Emma May, founder of Calgary-based womenswear brand SophieGrace, says she had her lightbulb moment while “standing in the closet, having a meltdown.” You’d think May’s extensive professional resume (she’s worked in real estate, politics and law) would lead to her having plenty of office-ready staples in her closet—but it didn’t. “I thought, why does nobody make it so that it’s easy to mix and match, and put basics together?” she says.
The Ruth long sleeve blouse.
Though May isn’t an expert clothing designer, she is an expert wearer. “I’m not trying to win any fashion design awards, that’s not who I am,” she says, “but I’ve worked in these spaces and I know what I want.” She teamed up with designer Lisa McCarthy (who previously worked with Lululemon) and launched SophieGrace, a professional womenswear brand, this fall.The Audrey Bottom.
The Capsule Collection consists of 14 style basics in black and white (think blouses, skirts, pants and dresses) and all names after iconic female leaders. There’s the Ruth long sleeve blouse (named after RBG), the Rosa short sleeve blouse (after Rosa Parks) the Audrey pant (named for Audrey Hepburn). They range from $110 to $275. “I’m never going to be able to compete with fast fashion, but I also wanted to make sure I didn’t end up with a $500 blazer,” says May. “We’re focusing on creating basics that are still modern and elegant.”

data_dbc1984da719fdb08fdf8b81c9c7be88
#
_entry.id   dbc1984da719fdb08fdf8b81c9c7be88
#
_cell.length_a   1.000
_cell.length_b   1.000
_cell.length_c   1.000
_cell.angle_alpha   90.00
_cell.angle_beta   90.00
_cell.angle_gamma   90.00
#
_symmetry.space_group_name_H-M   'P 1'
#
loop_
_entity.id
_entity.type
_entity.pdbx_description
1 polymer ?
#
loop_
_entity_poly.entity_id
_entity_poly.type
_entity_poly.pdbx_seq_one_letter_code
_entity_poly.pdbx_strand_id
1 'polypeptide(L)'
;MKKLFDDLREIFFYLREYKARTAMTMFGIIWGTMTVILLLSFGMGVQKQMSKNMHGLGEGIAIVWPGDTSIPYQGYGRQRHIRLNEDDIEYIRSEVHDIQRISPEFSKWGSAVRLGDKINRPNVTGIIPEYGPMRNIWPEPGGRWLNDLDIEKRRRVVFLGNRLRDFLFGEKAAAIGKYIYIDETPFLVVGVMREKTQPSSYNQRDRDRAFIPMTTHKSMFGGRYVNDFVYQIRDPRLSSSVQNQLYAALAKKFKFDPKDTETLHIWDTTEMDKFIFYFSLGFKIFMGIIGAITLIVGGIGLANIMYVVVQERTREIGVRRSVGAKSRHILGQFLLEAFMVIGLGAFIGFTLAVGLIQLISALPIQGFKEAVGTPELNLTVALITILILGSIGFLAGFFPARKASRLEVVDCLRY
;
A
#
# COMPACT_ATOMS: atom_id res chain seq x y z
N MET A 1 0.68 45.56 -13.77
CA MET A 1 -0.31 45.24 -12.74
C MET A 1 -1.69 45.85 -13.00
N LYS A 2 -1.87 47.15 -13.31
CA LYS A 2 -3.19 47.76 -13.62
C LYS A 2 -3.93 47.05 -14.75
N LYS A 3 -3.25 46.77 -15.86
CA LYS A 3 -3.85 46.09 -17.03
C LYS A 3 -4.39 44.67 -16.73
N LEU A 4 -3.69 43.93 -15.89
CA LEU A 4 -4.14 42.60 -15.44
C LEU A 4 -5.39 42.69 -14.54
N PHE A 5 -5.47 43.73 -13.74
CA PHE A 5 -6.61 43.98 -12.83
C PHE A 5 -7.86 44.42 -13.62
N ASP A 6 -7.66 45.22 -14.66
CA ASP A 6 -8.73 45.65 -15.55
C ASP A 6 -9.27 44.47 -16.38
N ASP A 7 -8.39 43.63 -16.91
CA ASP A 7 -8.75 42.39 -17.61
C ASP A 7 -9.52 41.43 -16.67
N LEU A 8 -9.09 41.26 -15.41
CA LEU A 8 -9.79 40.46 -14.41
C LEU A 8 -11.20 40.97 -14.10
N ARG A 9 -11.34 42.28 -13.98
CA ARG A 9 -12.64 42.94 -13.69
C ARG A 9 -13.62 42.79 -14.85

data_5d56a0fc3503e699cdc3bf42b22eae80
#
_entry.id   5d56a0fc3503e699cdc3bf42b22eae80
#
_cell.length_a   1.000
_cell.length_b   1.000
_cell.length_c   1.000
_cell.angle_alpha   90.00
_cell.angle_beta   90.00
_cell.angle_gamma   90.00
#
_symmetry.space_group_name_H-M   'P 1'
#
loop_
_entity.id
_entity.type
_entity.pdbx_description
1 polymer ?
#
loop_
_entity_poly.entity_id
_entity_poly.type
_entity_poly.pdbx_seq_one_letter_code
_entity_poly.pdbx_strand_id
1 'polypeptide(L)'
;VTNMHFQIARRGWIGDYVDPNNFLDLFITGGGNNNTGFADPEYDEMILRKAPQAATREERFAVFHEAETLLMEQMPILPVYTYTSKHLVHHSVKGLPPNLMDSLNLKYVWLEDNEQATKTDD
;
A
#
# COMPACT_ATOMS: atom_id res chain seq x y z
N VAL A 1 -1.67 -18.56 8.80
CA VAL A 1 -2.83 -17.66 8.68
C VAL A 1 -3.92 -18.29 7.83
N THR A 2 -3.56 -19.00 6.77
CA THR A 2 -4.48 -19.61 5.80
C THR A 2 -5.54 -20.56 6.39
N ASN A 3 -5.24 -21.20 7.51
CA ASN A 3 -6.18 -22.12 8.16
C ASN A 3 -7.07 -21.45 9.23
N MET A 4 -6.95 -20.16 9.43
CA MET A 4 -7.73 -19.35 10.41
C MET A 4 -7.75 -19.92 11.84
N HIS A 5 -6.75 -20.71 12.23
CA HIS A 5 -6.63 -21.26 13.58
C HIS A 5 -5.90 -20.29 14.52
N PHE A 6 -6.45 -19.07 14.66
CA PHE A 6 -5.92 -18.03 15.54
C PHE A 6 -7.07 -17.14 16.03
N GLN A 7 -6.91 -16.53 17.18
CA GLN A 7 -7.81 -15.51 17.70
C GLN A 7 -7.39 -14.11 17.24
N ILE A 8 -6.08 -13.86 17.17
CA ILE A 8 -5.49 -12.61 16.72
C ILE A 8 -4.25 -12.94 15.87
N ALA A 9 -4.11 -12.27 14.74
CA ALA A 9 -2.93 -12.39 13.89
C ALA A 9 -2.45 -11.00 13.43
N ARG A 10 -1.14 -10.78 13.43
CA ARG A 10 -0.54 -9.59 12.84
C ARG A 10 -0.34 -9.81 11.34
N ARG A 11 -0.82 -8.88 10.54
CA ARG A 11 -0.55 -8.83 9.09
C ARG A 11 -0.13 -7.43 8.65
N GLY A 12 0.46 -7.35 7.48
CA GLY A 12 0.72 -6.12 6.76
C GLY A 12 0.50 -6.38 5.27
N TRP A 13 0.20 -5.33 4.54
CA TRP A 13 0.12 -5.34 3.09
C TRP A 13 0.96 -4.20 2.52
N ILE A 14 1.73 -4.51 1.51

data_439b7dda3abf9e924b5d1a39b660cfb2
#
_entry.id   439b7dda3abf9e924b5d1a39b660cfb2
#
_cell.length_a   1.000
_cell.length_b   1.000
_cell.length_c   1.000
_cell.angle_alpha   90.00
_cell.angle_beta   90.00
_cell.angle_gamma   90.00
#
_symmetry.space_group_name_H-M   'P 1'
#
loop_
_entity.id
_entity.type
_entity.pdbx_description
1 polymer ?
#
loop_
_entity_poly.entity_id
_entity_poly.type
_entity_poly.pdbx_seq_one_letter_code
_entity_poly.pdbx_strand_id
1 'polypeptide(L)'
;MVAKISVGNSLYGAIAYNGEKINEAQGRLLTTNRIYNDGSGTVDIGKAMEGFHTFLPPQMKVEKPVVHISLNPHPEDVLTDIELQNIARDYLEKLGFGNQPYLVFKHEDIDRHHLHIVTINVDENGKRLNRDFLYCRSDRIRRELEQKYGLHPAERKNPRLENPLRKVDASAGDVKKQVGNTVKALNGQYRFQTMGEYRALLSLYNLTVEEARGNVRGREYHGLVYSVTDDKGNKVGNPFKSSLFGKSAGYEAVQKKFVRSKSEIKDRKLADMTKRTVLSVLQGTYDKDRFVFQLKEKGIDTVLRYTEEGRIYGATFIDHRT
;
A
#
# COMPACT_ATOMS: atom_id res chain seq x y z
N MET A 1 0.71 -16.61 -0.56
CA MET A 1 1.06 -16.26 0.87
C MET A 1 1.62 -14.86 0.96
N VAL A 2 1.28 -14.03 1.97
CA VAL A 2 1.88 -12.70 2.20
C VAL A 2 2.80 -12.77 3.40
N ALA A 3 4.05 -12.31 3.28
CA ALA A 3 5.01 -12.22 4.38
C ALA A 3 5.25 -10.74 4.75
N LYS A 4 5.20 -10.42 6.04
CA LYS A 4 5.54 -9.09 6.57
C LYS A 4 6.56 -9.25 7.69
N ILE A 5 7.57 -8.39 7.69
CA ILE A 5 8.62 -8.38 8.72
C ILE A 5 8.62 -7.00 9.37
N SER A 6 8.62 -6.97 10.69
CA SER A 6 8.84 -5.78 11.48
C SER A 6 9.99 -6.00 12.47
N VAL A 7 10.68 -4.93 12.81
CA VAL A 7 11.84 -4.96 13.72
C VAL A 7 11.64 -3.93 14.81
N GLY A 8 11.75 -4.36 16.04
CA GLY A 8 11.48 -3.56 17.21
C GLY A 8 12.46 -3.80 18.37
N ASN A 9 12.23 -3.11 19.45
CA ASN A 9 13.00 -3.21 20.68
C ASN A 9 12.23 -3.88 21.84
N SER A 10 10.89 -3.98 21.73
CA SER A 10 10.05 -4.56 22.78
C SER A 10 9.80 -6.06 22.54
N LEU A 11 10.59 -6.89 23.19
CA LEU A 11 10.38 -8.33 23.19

The Michelle sleeveless shell.
All of SophieGrace’s designs are custom dyed; they’re lab dipped an exact colour so they’re guaranteed to match each other. It’s the basics that are really at the core of May’s outlook on sustainability: the easier it is to match your clothes, and the longer a piece lasts you, the less you’ll buy and the less you’ll throw away. “That balance of building something that is both profitable and adheres to what our values are as a company is really important to me,” says May, who just began manufacturing the Emma vest in Vancouver.
The Emma vest.Launching a company initially focused on officewear mid-pandemic has been a challenge, but May says it’s also reminded her why she started: “It’s clarified for me what we were trying to do—build these key pieces that could flip in and out through life,” she says. Her customers are buying blazers to throw over T-shirts for Zoom meetings and office pants that are comfortable enough to wear at home. “We thought about all the roles we encompass over the course of our lives, and how to build a collection that works for all of them,” says May.